Best Blades for Deer Head Caping
Dr. John Woods 07.14.14
A bowie knife makes a poor choice for caping out a deer head. For this kind of precision cutting work, a big, heavy duty blade is definitely not what is needed. Finesse is the order of the day when it comes to getting in close to make small, precise, razor like cuts around critical areas of a deer’s head, ears, eyes, mouth, and such–that is, if you are even brave enough to tackle the job. If not, then pay the extra fee to have a taxidermist do it right. You won’t regret it. Some cape cutting mistakes can be fixed, but it may not look natural.
“A really good caping knife needs to be small enough to work in tight cutting areas where precise blade handling and dexterity are required,” says John Mark Bridges of Bridges Taxidermy in Hazlehurst, MS. “These cutting actions to cape out a deer head are nothing like skinning or deboning meat. Obviously the blade has to be extremely sharp with a fine point. A two- to three-inch blade is best, with a knife design that allows the forefinger to be placed over and above the cutting edge on the back of the spine for ultimate cutting control.”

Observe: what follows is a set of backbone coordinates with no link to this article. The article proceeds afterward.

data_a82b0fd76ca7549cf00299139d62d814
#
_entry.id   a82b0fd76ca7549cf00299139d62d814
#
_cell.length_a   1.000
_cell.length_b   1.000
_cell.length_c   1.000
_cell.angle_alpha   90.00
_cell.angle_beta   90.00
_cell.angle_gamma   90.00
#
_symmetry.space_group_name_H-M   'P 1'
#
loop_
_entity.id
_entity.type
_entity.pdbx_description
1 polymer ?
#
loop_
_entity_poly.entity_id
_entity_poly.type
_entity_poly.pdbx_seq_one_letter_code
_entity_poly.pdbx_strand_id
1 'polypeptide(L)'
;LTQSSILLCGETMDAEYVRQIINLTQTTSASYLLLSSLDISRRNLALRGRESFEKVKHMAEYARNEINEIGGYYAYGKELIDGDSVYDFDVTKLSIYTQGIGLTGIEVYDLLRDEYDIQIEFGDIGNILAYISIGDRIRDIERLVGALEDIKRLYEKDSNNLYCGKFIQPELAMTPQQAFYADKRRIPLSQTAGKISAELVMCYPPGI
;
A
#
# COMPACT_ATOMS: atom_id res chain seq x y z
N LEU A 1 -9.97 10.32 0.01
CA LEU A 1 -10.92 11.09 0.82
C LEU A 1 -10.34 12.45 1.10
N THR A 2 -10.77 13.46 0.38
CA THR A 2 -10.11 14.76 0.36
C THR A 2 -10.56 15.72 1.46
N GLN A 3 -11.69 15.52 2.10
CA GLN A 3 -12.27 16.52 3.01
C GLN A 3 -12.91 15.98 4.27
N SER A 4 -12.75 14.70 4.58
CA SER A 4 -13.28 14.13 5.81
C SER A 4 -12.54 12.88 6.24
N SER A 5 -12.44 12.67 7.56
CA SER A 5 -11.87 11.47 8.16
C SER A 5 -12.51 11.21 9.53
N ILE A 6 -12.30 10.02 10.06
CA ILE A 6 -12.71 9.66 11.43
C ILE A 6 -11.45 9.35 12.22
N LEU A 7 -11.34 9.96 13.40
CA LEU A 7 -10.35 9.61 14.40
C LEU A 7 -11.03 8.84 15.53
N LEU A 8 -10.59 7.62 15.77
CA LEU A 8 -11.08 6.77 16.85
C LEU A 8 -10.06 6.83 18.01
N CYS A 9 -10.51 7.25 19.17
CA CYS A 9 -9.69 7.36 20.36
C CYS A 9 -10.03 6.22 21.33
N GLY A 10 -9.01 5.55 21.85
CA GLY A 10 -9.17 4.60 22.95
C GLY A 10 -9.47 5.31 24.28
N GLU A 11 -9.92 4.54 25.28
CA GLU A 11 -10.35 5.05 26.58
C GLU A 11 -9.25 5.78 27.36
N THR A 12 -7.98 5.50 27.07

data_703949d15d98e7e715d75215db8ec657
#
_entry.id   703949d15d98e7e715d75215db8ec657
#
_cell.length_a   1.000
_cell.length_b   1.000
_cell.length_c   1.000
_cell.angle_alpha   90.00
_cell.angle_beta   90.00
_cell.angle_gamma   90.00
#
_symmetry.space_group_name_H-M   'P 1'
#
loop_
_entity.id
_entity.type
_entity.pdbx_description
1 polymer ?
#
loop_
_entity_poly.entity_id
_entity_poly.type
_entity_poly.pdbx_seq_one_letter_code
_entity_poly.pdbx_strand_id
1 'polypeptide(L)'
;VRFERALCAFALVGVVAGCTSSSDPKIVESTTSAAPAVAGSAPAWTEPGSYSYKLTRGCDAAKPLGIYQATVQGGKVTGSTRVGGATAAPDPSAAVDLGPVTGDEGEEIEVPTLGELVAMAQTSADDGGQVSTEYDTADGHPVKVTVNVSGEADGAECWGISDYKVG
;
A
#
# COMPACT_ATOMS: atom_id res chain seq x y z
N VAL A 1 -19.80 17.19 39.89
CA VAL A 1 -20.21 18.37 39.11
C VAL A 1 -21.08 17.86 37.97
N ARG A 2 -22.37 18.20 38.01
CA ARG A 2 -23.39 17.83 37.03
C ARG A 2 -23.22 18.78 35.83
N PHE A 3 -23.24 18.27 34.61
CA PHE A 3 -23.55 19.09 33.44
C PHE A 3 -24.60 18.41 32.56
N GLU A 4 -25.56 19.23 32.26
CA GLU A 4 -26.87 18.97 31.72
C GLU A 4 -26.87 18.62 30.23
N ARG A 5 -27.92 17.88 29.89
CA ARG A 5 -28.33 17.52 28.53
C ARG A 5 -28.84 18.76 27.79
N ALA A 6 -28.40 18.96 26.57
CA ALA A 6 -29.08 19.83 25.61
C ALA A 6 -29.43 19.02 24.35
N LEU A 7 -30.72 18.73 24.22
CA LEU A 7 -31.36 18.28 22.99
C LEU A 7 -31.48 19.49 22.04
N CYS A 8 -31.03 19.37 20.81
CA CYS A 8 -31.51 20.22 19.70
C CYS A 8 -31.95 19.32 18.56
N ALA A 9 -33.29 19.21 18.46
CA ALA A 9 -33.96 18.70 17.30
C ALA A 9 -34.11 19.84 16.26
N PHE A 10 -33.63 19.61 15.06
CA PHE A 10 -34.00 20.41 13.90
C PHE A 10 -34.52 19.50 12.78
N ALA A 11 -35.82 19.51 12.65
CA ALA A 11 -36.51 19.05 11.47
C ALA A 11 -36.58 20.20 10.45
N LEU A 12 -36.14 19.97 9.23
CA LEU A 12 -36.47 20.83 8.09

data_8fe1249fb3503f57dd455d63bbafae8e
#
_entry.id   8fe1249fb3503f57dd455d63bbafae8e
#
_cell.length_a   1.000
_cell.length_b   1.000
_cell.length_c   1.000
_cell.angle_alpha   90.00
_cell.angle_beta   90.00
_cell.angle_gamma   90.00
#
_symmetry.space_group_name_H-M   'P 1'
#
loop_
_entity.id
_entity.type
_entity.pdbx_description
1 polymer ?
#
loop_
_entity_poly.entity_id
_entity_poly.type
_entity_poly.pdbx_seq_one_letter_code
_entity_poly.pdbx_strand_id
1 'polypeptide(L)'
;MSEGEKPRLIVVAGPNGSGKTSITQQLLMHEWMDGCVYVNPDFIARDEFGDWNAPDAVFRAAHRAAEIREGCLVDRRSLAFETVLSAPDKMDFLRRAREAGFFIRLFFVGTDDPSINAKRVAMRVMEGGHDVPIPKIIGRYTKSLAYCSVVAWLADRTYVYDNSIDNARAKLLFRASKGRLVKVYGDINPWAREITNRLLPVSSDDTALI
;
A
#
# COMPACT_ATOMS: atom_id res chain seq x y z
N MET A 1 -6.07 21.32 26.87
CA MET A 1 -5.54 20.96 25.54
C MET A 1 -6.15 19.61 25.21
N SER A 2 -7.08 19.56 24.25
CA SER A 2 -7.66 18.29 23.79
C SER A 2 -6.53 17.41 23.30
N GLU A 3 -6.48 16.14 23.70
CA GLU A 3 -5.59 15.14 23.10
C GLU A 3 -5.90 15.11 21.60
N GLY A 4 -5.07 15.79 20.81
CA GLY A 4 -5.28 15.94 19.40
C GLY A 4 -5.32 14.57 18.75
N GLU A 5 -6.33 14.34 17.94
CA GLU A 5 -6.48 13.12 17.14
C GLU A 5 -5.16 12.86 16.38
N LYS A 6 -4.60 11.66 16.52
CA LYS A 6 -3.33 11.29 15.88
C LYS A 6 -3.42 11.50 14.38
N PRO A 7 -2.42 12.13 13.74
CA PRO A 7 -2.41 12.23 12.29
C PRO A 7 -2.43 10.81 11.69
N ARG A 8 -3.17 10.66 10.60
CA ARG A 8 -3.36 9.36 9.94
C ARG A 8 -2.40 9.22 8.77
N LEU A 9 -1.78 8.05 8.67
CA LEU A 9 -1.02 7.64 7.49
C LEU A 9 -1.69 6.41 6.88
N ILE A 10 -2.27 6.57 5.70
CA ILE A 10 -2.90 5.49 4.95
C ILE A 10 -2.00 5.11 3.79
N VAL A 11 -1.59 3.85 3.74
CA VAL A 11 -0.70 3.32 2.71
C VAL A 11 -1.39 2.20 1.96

“The caping knife needs to be lightweight so it can be manipulated easily, but strong enough not to flex with the close in cuts when tendon or tough skin or muscle is encountered. I like a caping knife with a full tang design, meaning the cutting blade edge and handle section are all one piece. I want a grip over the tang handle that provides a good, secure grip with minimal slip. Some of the synthetic grips can get pretty slippery when wet. The rubberized-type grips work well even with gloves on,” states Bridges.
When caping a deer head, go slow, making exact cuts. Pick a small bladed, sharp knife for the job.